Virgin Atlantic plans to increase flights from London Heathrow

Virgin Atlantic has said that it is planning to increase its flights at London Heathrow in an effort to challenge the dominance of IAG, which owns British Airways, at the airport.

The move is also in line with the government’s Aviation Strategy green paper which seeks to facilitate competition between airlines through the allocation of slots at Heathrow. This will offer customers more choice and lower fares, as well as enhanced domestic connectivity and connectivity to international destinations.

Currently IAG holds more than 55 per cent of all take-off and landing slots at Heathrow.

Virgin Atlantic said that it will compete on 26 routes where there is an IAG monopoly, including Accra in Ghana, Austin in the USA and Bogota in Colombia. The airline will increase its long haul route network and launch a new inclusive network of domestic and European routes when the airport expands. The plans include a significant increase of Virgin Atlantic’s current network, including flights to exciting destinations such as Kolkata, Jakarta and Panama City, where passengers are unable to fly non-stop currently.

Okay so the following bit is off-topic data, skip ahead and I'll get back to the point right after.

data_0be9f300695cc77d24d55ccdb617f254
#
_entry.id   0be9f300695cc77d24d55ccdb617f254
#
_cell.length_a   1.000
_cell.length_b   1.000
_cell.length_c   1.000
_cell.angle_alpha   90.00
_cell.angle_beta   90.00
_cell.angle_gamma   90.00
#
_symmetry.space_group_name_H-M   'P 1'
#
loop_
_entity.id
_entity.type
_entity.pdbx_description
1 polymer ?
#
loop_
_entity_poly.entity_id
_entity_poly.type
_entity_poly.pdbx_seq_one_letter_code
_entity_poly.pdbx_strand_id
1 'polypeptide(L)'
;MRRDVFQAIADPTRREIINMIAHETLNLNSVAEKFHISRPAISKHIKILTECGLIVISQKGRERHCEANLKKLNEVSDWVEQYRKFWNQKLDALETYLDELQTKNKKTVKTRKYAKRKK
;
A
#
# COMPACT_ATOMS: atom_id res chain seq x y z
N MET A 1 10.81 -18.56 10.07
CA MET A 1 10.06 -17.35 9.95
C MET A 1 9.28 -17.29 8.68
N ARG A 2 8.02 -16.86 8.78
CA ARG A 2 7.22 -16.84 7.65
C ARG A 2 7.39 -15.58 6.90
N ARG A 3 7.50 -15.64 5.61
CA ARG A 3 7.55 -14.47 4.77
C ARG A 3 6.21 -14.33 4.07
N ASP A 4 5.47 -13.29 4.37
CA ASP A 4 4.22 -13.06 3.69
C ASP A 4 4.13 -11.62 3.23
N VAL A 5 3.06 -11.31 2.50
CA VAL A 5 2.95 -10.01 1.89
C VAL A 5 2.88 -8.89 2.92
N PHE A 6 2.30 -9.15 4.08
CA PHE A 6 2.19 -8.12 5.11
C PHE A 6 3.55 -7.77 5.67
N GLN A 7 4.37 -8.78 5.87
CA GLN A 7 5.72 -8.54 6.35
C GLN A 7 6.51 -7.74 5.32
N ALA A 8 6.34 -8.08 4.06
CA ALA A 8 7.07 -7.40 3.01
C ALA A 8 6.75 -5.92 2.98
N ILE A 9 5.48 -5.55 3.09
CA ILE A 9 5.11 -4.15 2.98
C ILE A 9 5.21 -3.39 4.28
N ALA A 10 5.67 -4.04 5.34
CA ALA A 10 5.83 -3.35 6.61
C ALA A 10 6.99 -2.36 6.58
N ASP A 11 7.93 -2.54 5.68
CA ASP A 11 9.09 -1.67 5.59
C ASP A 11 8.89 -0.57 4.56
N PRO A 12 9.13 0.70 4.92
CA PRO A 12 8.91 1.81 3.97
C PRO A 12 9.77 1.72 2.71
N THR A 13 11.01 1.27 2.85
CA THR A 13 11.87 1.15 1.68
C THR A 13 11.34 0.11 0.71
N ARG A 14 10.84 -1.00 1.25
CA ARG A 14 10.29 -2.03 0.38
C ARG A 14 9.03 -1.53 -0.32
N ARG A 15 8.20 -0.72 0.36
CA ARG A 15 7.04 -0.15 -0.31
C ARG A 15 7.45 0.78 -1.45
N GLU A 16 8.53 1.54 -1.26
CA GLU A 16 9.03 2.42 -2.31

In total, Virgin Atlantic plans to serve 103 domestic, European and long haul destinations – up from just 19 long haul destinations in 2020. Of the 84 new destinations planned, 12 are domestic – including Belfast, Glasgow and Manchester, 37 are European – including Barcelona, Dublin and Madrid, and 35 are global – including Buenos Aires, Tokyo and Santiago.

‘Never has the need for effective competition and choice at Heathrow Airport been more evident than during this summer of disruption, which has brought misery for tens of thousands of travellers,’ Shai Weiss, CEO of Virgin Atlantic, said. ‘Britain, and those who travel to it, deserve better than this. Air passengers need a choice and Virgin Atlantic is ready to deliver when Heathrow expands.

‘Heathrow has been dominated by one airline group for far too long. The third runway is a once in a lifetime opportunity to change the status quo and create a second flag carrier. This would lower fares and give real choice to passengers, as well giving Britain a real opportunity to boost its trade and investment links around the world. Changing the way take-off and landing slots are allocated for this unique and vital increase in capacity at the nation’s hub airport will create the right conditions for competition and innovation to thrive.’